Monday, May 3, 2010

What's Your Information Worth?

SOMEONE CLAIMED TO find a prototype of the new Apple iPhone at a bar in California, and they took the phone to the tech website Gizmodo. After examining the phone and determining its authenticity, Gizmodo purchased the phone from the finder for $5,000.

Is there anything wrong with that?

After photographing and filming the phone, Gizmodo contacted Apple and returned the phone (with no fees involved).

Police raided the home of Gizmodo's editor
, investigating whether Gizmodo illegally obtained the phone (i.e. stole it).

Would this have become a problem if Gizmodo had not purchased the iPhone from the person who found it at a bar? Did paying for the information make it seem sketchy?

Should journalists pay for information? And how do you know how much to charge?


Nicole m Recek said...

I dont think journalist should have to pay for information, if they are good at their job, researching and finging out things should be there prioriety.

Joe said...

I think the amount they charged had something to do with this weird Calif. law. Like, it would only be purchasing stolen goods if they paid in excess of $5,000? Or if they paid upwards of $5,000 it couldn't be considered theft? I'm not exactly sure. As far as the whole Gizmodo incident is concerned, it's totally sleazy but I'm pretty sure they got enough traffic to justify it. Which absolutely SUCKS - the fact that you have to buy a scoop now because your TRAFFIC depends on it? You could tie the whole Chris Weingarten 140Con rant into that:

Dan P. said...

I read that in California you have to make a "reasonable" effort to find the owner of lost property or you could be charged with theft and apparently the guy who found it made next to no effort to do so while the Apple guy that lost it called the bar a bunch of times looking for it. I bet he was trying to impress people at the bar and lost it. I wouldn't be surprised if he gets fired.
I don't understand why Gizmodo paid $5,000 for it if they were just going to return it. Did they try it out then write about it or something? Or did they buy it then realize they pretty much had to give it back?

Michael said...

I don't think routine journalism would have gotten the job done. It's not like Gizmodo is full of lazy shits who don't want to investigate. This product doesn't exist yet. Before Gizmodo got the new iPhone no one else had seen it. This was the holy grail for Gizmodo as far as I am concerned. Paying for information sucks. But again, I don't have high standards for news that isn't important. The functions of the new iPhone don't matter.

Theodore Wohlsen said...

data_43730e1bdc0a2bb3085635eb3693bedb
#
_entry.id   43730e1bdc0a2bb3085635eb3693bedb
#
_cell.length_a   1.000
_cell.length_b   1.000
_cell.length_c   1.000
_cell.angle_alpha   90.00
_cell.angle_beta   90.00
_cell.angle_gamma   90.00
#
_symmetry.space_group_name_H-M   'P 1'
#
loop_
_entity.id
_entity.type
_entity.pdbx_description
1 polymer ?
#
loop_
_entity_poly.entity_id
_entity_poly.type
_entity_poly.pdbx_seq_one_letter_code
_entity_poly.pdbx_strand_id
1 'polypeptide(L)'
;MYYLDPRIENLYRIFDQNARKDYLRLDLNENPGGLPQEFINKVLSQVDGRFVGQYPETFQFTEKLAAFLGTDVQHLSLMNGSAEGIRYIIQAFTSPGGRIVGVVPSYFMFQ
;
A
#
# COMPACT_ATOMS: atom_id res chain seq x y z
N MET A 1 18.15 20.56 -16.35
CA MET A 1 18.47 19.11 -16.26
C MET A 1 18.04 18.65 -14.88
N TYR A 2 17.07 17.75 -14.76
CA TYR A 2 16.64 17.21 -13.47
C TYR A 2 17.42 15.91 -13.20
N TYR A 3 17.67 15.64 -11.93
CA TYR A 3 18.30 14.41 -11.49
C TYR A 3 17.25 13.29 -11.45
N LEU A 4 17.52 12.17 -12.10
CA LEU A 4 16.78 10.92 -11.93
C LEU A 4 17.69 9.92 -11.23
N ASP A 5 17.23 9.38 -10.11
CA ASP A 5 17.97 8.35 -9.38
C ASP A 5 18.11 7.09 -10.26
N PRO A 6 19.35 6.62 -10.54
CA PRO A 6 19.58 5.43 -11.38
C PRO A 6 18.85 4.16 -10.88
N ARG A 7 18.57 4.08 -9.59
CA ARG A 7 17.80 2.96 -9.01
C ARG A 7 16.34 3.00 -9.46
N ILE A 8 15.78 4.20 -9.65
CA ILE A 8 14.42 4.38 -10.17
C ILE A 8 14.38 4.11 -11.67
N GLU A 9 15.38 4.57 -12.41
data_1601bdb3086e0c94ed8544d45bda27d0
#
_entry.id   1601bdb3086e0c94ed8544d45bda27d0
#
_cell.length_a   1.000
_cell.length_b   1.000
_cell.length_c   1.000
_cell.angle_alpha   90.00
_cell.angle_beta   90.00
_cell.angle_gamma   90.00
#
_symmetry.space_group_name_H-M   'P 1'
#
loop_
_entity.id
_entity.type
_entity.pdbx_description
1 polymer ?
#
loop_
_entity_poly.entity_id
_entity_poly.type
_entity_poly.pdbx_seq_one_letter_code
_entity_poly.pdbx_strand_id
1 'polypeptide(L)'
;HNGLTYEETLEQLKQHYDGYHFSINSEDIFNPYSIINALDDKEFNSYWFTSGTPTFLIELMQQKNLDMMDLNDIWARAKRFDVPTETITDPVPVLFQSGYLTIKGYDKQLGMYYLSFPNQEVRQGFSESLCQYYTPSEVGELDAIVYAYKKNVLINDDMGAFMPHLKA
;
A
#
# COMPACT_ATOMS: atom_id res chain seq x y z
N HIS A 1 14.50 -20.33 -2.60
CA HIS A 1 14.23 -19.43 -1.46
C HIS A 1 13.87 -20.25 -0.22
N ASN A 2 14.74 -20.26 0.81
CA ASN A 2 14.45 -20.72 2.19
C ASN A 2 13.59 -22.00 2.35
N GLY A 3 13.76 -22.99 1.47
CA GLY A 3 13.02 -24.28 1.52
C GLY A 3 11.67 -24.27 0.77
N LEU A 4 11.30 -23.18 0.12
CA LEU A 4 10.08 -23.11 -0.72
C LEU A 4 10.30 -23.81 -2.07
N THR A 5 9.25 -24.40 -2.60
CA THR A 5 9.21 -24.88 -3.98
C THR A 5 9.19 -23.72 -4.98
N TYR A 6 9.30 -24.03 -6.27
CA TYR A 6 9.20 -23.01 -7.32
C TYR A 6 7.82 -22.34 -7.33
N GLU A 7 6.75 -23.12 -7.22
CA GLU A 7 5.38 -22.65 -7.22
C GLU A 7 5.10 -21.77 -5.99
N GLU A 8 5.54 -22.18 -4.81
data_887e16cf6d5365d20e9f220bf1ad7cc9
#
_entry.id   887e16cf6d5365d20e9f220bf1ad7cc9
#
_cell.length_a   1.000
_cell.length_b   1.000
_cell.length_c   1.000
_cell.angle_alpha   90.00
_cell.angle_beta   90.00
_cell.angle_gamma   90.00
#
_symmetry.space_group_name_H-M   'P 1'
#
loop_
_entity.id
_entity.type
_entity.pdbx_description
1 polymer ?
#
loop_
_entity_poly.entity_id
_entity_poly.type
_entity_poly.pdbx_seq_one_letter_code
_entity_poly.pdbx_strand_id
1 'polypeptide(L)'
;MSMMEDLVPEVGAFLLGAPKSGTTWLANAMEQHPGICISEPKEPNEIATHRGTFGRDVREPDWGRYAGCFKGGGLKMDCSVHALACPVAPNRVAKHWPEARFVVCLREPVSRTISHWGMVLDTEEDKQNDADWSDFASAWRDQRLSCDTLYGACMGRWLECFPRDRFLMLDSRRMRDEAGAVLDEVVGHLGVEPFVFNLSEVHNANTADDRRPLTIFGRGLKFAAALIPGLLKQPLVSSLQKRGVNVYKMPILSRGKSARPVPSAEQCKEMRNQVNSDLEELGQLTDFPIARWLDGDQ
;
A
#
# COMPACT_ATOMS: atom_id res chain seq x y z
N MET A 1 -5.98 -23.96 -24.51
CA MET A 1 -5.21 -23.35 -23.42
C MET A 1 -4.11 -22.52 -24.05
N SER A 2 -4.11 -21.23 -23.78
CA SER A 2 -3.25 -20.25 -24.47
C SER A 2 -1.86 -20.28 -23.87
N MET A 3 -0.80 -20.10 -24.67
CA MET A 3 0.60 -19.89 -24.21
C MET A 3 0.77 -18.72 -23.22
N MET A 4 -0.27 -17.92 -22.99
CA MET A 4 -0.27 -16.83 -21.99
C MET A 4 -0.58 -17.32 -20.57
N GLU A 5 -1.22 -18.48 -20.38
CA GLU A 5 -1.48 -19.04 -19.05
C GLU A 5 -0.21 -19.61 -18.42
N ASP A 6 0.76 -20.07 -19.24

The Apple industry is just annal. Their employee messed up big time and they are planning on compensating by pretending there is a criminal to bring "justice" to. However, the initial "stealer" of the prototype did not abide by the "good Samaritan" law. He should have either given the phone to the bartender, or called the owner or owner's contacts in the morning. He screwed over the apple employee big time. However, he did stumble into a gold mine so it is hard to blame him on any other precedent than one's own jealousy. As for the journalist who bought it, this action is no different than buying something at a thrift store where items are often stolen. This is a huge story much like the story in which uninvited guests were able to walk right through security and shake Obama's hand. If the people are charging for the information, it is their unethical nature that is problematic. I guess the journalist could have asked to come over and look at it. I feel like a journalist buying the phone personally and then doing a story on it is okay. I also feel as though the News company Gizmo's buying of the phone is okay. Much like it is okay for a News Company to pay for a trip to a foreign country, as I am lead to believe they often do, I believe it is okay for the company to pay for the apple prototype to be sent on a trip to see a journalist.

Jeff J said...

I actually saw this video on YouTube a while ago and found it sketchy. I had figured myself that Gizmodo had somehow stole the phone from Apple. So i honesty can not blame Apple for the investigation. However, after reading this post the story is much more clear to me. I think Gizmodo should have explained in the video how they obtained the phone. They also should have made it known that they planned on returning it. However, I believe paying for information in a dangerous thing.

Berryman, A said...

I do not feel as if journalist should pay for information. Journalist's job is to get the information by research and getting in contact with others. Journalist should not have to pay for information if they go about searching correctly.

Dan P. said...

Ok then what do you do when Apple is keeping quiet about it and the guy who found the phone is demanding money? Give up on the lead or pay up?

Geo said...

If the finder of the phone demands money, I might give him bus fare. But I wouldn't pay for the info.

Once you start paying for information, people will start telling you stuff just to make money. They become unreliable sources since you, the journalist, have become a source of income for them.

I'd let the finder take the phone elsewhere and hope that others have principles as well. And if I get scooped, oh well.

- George
(the teacher who loves his 1st generation iPhone)

Dawana Holmes said...

I really do not know much about the situation but it seems to me when you buy information from any source it loses it credibility. Another key point is how much do the person charge if they happen to buy information. I guess the more the public wants to know about it the more they can charge.